I didn’t know Peter Wadsworth, but I wish I had known him. Here are his vital statistics:
Peter Wadsworth, age 38. Attended Reed College and Harvard. Studied History, Psychology, Chinese, Religion. Spoke some Mandarin. Spoke some Coptic.
Spoke some Mandarin and some Coptic. That’s when I began to appreciate Wadsworth’s deep intellect. He wrote on his LinkedIn Profile the he “designed non-traditional drones for private consultants.” He worked on drone projects that involved VTOL -- vertical take-off and landing -- extended range and payload capacity and a mix of fuel sources and propellant. Drones using these technologies can map large areas or deliver small loads. What this means is that Peter Wadsworth was a thinker in an emerging field of drone technology and application. He saw the potential for technology and how it could be helpful.
A thinker. That’s what Wadsworth was. A friend of his -- who would only talk to KQED if we agreed not to use his name because he wanted to honor how Wadsworth “didn’t like to draw any attention to himself" -- says, “he was one of the smartest guys I knew (literally genius level in my estimation), and always wanted to be part of a big idea, from behind the scenes. He's had impact in the early stages of at least one of the biggest California tech success stories, but no one would know because that's not how he wants to be known. Wicked nice guy with a big heart and always willing to make time for others.”
Wadsworth’s high school literature teacher, Steven Craig, wrote a blog post about his former student upon hearing the news of his death: “His papers were grammatically flawed but philosophically insightful, and I pushed him to explore the boundaries of his thinking,” Craig writes. “As he would sit in my room long after class to discuss Oscar Wilde (a personal favorite for both of us), Shakespeare or Huxley, I knew I had this kid hooked. He was sort of like my prized protégé, comprised of an intellect that had the cutting ability to see through the bullshit but the passionate heart to embrace all the world had to offer us nonetheless.”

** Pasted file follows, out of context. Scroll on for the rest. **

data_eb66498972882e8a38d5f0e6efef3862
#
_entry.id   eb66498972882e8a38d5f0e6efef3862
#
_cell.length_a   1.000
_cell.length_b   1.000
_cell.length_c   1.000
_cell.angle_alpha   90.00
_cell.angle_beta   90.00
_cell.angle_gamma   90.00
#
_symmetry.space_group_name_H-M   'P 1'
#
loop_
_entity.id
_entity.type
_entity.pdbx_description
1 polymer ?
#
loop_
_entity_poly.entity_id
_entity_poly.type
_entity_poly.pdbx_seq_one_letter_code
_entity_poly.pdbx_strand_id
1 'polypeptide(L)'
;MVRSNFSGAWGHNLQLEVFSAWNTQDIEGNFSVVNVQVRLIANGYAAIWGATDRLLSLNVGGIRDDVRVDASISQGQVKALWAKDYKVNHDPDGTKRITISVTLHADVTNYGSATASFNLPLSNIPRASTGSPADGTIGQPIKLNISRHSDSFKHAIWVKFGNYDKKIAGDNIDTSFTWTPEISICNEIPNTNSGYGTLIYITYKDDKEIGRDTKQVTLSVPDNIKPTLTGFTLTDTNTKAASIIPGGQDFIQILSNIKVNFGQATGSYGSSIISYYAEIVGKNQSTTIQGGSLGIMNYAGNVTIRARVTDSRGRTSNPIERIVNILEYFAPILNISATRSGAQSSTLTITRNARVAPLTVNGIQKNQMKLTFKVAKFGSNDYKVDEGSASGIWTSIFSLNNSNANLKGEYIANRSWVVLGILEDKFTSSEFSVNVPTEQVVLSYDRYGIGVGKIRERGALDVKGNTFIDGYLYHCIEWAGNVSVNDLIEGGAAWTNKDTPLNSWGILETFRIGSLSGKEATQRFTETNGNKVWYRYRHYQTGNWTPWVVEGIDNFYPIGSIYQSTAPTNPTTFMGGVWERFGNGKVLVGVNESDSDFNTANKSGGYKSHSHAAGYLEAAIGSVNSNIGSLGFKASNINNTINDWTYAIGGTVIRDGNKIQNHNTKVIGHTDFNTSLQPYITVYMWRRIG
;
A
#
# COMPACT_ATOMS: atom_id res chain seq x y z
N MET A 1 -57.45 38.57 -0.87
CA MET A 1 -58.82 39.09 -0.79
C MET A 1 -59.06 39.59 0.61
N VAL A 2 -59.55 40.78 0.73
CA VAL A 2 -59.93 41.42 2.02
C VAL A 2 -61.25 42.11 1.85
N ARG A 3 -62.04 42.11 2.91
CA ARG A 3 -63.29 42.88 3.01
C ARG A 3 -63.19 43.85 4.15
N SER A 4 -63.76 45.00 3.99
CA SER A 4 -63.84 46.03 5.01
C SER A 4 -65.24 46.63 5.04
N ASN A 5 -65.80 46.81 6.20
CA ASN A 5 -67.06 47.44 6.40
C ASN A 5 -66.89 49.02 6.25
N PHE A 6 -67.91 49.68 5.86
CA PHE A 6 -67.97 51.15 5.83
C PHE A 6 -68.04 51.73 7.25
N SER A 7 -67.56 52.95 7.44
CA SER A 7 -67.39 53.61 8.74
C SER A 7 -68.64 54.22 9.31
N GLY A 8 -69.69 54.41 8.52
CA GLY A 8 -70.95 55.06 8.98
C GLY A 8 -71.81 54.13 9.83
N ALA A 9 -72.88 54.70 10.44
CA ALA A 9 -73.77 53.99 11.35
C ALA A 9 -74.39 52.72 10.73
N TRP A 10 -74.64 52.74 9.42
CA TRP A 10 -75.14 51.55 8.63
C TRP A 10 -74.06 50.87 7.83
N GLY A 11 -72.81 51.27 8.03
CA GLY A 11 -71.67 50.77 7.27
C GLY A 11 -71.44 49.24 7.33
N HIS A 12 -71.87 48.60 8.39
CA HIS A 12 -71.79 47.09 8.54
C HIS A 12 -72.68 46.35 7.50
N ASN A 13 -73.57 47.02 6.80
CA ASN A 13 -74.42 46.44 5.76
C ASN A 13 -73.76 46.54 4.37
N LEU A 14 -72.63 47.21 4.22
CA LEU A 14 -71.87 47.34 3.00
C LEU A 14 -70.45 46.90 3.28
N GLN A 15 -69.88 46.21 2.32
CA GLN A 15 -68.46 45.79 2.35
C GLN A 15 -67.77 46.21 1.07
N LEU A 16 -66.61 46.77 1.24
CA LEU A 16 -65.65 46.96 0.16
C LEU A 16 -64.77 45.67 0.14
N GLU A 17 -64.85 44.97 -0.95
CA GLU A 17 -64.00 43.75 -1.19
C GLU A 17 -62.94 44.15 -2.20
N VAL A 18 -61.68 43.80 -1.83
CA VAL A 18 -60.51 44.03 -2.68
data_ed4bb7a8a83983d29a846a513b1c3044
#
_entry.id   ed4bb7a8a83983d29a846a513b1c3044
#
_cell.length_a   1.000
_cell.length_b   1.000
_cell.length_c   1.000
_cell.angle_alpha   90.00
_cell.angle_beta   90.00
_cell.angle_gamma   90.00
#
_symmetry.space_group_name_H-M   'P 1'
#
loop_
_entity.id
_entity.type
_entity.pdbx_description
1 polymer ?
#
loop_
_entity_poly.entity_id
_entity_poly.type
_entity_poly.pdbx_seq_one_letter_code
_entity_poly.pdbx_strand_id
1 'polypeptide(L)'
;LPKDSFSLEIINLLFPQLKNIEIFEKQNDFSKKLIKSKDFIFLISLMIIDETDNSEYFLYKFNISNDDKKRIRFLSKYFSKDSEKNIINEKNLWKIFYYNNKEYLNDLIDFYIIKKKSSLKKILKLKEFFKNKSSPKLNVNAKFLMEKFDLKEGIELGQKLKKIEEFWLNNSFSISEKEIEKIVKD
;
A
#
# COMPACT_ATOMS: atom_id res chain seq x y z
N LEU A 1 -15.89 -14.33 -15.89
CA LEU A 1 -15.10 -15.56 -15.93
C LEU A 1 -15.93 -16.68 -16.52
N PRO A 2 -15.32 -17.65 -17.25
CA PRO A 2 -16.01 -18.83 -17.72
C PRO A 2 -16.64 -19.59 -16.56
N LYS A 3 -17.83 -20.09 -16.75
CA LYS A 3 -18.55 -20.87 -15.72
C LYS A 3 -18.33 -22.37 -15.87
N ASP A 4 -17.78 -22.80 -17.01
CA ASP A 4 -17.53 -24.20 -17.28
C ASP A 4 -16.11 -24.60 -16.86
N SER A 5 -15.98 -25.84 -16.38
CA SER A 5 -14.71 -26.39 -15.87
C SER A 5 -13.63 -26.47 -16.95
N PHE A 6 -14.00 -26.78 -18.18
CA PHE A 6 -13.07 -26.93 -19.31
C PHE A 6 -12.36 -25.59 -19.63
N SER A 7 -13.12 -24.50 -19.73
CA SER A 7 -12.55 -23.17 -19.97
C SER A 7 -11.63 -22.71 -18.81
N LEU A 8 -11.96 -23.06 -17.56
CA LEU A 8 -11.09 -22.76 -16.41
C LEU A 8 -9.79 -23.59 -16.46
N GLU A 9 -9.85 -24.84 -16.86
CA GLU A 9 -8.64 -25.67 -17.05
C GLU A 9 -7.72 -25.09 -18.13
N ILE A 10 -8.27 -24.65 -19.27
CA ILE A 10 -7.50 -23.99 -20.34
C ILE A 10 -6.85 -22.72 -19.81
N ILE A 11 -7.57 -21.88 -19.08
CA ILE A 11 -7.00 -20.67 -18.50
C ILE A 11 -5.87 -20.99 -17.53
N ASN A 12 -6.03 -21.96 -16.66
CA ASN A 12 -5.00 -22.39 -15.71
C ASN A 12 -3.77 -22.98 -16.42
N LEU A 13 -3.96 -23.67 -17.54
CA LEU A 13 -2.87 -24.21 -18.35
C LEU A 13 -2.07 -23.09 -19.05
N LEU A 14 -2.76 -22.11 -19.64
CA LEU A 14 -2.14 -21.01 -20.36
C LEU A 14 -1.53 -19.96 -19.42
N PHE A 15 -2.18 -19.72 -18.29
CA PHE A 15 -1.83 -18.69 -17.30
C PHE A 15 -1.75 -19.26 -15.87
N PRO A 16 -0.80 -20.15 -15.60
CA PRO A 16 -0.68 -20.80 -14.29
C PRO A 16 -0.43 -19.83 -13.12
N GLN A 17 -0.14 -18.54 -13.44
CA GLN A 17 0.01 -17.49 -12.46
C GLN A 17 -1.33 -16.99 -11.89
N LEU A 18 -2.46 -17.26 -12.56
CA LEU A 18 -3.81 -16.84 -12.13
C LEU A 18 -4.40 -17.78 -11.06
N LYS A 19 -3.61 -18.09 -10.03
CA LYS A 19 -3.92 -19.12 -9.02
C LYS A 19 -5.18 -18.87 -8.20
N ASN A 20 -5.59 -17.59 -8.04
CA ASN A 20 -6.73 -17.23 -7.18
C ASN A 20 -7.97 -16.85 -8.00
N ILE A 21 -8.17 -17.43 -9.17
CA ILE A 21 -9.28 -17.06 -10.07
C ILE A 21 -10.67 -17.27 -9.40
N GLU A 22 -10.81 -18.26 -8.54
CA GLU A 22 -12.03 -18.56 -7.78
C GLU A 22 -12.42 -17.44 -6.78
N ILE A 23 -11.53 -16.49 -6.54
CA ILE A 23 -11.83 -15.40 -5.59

Wadsworth’s good friend, Tammy Tasoff, a dental student at UCSF, tells the San Francisco Chronicle how he would help her with her computer and her organization. "He'd make me food. He took really good care of me. He was like my big brother." Wadsworth’s Facebook page reveals that he even helped Tasoff gather teeth to study dentistry: “A friend of mine is in dental school and I know a few of you are dentists, then there are a few married to dentists and all of you (should) be seeing dentists!” his post on the subject says. “If you can ask them for teeth (adult human please) that she can practice on it would be pretty fantastic to help out her and if there is a surplus, her classmates. Message me for details....thanks!”
Peter’s Facebook page is also filled with posts about the cutting edges of technology and invention: 3D printing technology, Tor sites, conductive thread, contact lenses with zoom capability. He also posted environmental articles about the drought and smog in Beijing. He described the novel Cloud Atlas as “one of the most amazing books I have ever read.”
And he obviously loved cats. Wadsworth’s Facebook cover image is a picture of a sprawling cat with the title “King Aeneas” by the photo. There are many posts about cat rescue organizations and cute articles about cats.
I asked the friend who wanted to remain anonymous what the world has lost in losing Wadsworth to the Ghost Ship Fire. He says, “The world has a lost a person of high regard for his actions, himself and others. He did the right thing, because, well, why would you do it any other way? The world may have lost Pete, but Pete hasn't left the world. He's shared himself with so many people that the world is a better place for having had Pete in it for a mere 38 years. We carry those characteristics with us and will continue to pass them on to others as Pete did.”
For more of our tributes to the victims of the Oakland warehouse fire, please visit our remembrances page here.
For a printable poster of the illustration above, see here.
Funding for KQED Arts is provided by The William and Flora Hewlett Foundation.
Support is also provided by Yogen and Peggy Dalal, Diane B. Wilsey, the Kenneth Rainin Foundation, the John S. and James L. Knight Foundation, Helen Sarah Steyer, the William and Gretchen Kimball Fund, and the members of KQED